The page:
Shaya Boymelgreen’s Olympia Heights Management Team of Brooklyn bought the property at 39-08 Janet Place, off Roosevelt Avenue, in 2012 for $33 million and plans to turn it into retail and residential space.
Four-year-old Hudson Graves of Howard Beach won’t have to run away to the circus anytime soon — he’ll be going to see it with his mom and his aunt, courtesy of the Queens Chronicle.
Hudon’s mother, multimedia artist Kimberly Graves, won the Chronicle’s sixth annual Holiday Photo Contest, and chose as her prize three passes to Ringling Bros. and Barnum & Bailey Circus. It’ll be Hudson, Kimberly and her sister, photographer Brittney Garkowski — Brittney Panda on the Web — enjoying the show under the Big Top. Kimberly won with her adorable shot of Hudson making like a present under the tree.
Community Board 11 voted Monday to recommend that the city Board of Standards and Appeals disapprove the plan of a new owner to finish developing four attached brick houses on 47th Avenue off 198th Street in Auburndale, despite a longstanding effort to resolve what residents and board members have regarded for years as a potentially dangerous eyesore.
The site has access on 47th Avenue but uses a 198th Street address due to the configuration of the houses.
St. Patrick’s Day came early in Sunnyside. Children wearing bright green shamrock-shaped hats waved and smiled to the rainbow of people parading down Skillman Avenue in the St. Patrick’s Day for All Parade on Sunday. Though it was a cold March day, the spirit of love and equality fueled the crowds of dancers, marching bands, bagpipers, activists, politicians and spectators.
Many of the participants, including Mayor de Blasio, will not be marching up Manhattan’s Fifth Avenue on March 17 because lesbian, gay, bisexual, transgender, queer and questioning people have been barred from openly partaking in the event with banners and as organized groups since 1991.
A new bill introduced by Congressman Steve Israel (D-Suffolk, Nassau, Queens) on March 4 would allow those caring for elderly relatives who do not live with them to receive a tax credit of up to $1,200 for qualified elder-care expenses.
Many of those caregivers — who, according to Israel, spend on average $5,530 out-of-pocket each year on expenses for their aging relatives — cannot claim their parents as dependents because they live elsewhere.
Sports fans are well aware of the number of can’t-miss top draft picks in baseball, football and basketball who were never able to live up to expectations, much to the chagrin of the teams that signed them to lucrative contracts and the fans whose hopes were dashed. As former Mets star Rusty Staub famously quipped, “Potential means that you haven’t accomplished anything yet!”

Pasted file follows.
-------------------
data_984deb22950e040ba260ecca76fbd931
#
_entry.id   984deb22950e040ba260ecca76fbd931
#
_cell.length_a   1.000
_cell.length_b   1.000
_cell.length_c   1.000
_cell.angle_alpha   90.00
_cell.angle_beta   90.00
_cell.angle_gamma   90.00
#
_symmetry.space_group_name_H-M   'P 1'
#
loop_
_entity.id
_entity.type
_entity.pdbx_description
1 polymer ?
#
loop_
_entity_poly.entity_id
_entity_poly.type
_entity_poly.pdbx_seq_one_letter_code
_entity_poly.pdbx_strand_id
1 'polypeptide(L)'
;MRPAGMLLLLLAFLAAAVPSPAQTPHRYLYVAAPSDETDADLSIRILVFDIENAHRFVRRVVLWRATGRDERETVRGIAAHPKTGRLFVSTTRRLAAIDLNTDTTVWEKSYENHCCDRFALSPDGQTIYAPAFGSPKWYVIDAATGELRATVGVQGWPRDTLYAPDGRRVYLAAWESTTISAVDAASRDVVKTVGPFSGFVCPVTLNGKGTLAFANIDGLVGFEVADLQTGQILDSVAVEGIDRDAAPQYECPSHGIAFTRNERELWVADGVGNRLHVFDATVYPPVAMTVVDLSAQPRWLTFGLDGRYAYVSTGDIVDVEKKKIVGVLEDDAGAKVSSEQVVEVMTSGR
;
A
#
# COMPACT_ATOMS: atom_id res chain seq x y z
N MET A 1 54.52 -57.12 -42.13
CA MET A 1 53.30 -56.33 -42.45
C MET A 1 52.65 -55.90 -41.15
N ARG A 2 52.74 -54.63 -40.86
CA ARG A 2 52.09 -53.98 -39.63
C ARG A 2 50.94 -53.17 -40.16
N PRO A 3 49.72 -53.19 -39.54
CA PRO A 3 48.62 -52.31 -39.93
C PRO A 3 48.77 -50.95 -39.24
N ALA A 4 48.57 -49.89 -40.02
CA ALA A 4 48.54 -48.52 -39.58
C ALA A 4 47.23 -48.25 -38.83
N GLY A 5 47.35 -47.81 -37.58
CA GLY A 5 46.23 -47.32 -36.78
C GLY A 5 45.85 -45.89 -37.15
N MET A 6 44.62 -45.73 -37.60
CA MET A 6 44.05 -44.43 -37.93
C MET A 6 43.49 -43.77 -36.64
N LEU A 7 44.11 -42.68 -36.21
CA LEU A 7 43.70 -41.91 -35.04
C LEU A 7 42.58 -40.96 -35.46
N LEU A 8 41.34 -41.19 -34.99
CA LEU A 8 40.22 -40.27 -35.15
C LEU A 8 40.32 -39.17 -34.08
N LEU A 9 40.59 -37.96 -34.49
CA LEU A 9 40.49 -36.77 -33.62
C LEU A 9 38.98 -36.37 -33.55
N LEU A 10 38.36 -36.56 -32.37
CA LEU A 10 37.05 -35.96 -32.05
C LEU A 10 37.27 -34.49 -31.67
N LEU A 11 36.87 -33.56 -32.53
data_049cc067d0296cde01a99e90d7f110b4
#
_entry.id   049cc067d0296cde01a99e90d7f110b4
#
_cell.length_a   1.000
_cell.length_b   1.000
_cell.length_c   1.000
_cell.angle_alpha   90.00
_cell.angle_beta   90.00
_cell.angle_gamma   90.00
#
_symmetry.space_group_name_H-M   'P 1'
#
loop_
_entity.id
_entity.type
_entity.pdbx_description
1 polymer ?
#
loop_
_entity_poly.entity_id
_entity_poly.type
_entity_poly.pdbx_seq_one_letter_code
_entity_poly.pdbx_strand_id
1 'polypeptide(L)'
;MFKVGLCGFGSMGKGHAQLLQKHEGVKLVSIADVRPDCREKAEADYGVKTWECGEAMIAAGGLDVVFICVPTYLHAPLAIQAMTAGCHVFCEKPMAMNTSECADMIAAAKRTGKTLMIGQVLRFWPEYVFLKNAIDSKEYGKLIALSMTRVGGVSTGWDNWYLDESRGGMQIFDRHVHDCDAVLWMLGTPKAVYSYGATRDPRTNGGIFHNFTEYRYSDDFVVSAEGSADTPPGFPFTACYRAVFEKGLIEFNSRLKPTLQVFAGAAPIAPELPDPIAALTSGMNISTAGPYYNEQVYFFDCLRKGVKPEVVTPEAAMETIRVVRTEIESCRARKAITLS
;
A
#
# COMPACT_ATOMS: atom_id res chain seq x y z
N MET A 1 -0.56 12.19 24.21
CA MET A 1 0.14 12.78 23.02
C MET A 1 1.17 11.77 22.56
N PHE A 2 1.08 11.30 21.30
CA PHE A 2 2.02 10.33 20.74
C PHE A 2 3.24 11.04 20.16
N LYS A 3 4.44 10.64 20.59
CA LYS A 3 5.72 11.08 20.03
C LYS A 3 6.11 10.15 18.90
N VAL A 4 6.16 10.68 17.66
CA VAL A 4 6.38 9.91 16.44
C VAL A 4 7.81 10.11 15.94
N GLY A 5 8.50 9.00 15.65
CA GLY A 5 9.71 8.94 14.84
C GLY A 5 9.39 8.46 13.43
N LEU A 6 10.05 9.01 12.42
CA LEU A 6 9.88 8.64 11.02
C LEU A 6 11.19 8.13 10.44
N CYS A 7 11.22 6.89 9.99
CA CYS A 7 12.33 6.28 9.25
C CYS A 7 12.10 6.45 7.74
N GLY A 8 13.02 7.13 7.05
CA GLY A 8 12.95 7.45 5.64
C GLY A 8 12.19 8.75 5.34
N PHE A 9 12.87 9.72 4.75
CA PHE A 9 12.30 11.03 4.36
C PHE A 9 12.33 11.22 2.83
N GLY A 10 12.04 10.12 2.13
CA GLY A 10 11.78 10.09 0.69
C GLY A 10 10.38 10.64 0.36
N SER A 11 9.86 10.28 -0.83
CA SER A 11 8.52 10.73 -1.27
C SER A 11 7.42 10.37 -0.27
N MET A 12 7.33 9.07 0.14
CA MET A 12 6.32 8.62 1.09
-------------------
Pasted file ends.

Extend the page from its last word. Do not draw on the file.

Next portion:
The pop music world is littered with artists who looked like big hit makers but for one reason or another failed to light the charts on fire. “American Idol” fans can recite the names of most of the past winners as proof.
Another parcel of land in Elmhurst went up for sale this week, adding to the likelihood that another residential building will be erected in the area.
The site comprises most of the parking lot of the Georgia Diner on Queens Boulevard, just west of the Queens Place mall. It is being offered for $24 million, according to an announcement made by Massey Knakal Realty Services, the broker handling it.
(NAPSI)—One film star is stepping out of the spotlight to shine a light on homeless pets. It turns out that Josh Duhamel, an actor known for numerous action films, has a serious soft spot when it comes to pet adoption.
The formation of Richmond Hill came about as a result of the 1869 purchase of the Lefferts and Welling farms by Albon Platt Man, a prominent New York attorney.
In the very early days of the community folks were connected by a post office in Jacob Van Wicklen’s store on Myrtle Avenue. At that time it was referred to as the Clarenceville Post Office. In 1872, it was replaced by the new Richmond Hill Post Office, located near the “triangle” where Park Street (now Hillside Avenue) and Myrtle Avenue meet.
The National Football League generated backpage headlines this past weekend when it was learned that the league is pushing for penalties and possible game suspensions for players who use the “N-word” slur during a game. The NFL was acting primarily in response to such lunkheads as the Miami Dolphins’ Richie Incognito and the Philadelphia Eagles’ Riley Cooper, who brought shame to themselves and the NFL last year by using that disgusting term.
Sorry, ACLU supporters, I support the NFL’s decision in this matter. What wasn’t clear, however, was if NFL referees will have the power to issue penalties for slurs made against other ethnic groups, races or differing sexual orientations. If you are trying to take a principled and responsible stand against prejudice, then you can’t have situations where some groups are protected and others are not.
Rep. Grace Meng, back row standing, with members of the community she honored for Black History Month at Latimer Gardens Community Center in Flushing Monday night.
Shown seated are Sharon Banks, left, Brandi Covington, Dr. Evelyn Julmisse and Marie Adam-Ovide. In the back row are Marvin Jeffcoat, left, Courtney Cohen, Leroy Comrie, Mark Levy, Kenneth Cohen II and Assemblyman Jeff Aubry.
State Sen. Toby Stavisky has moved and she is now making her residence in Forest Hills.
The senator told the Chronicle on Monday that the area she previously covered was redistricted last year and her Whitestone residence is no longer in her district.
Not far enough.
That was the message sent this week by members of Community Board 13 in response to the Indian Cultural and Community Center proposing to cut three stories from a pair of senior apartment buildings on the grounds of the Creedmoor Psychiatric Center in Bellerose.
Hurricane Sandy damage to a seawall at LeHavre co-ops in Whitestone has left owners of the 28-acre upscale waterfront property overlooking the Long Island Sound wondering who will pay.
Described as “luxury waterfront co-ops” by the real estate industry, LeHavre was built as rental units in 1958 and converted to co-ops in 1984. Damage to the seawall was discovered after the 2012 storm and the development’s insurance does not cover repair costs.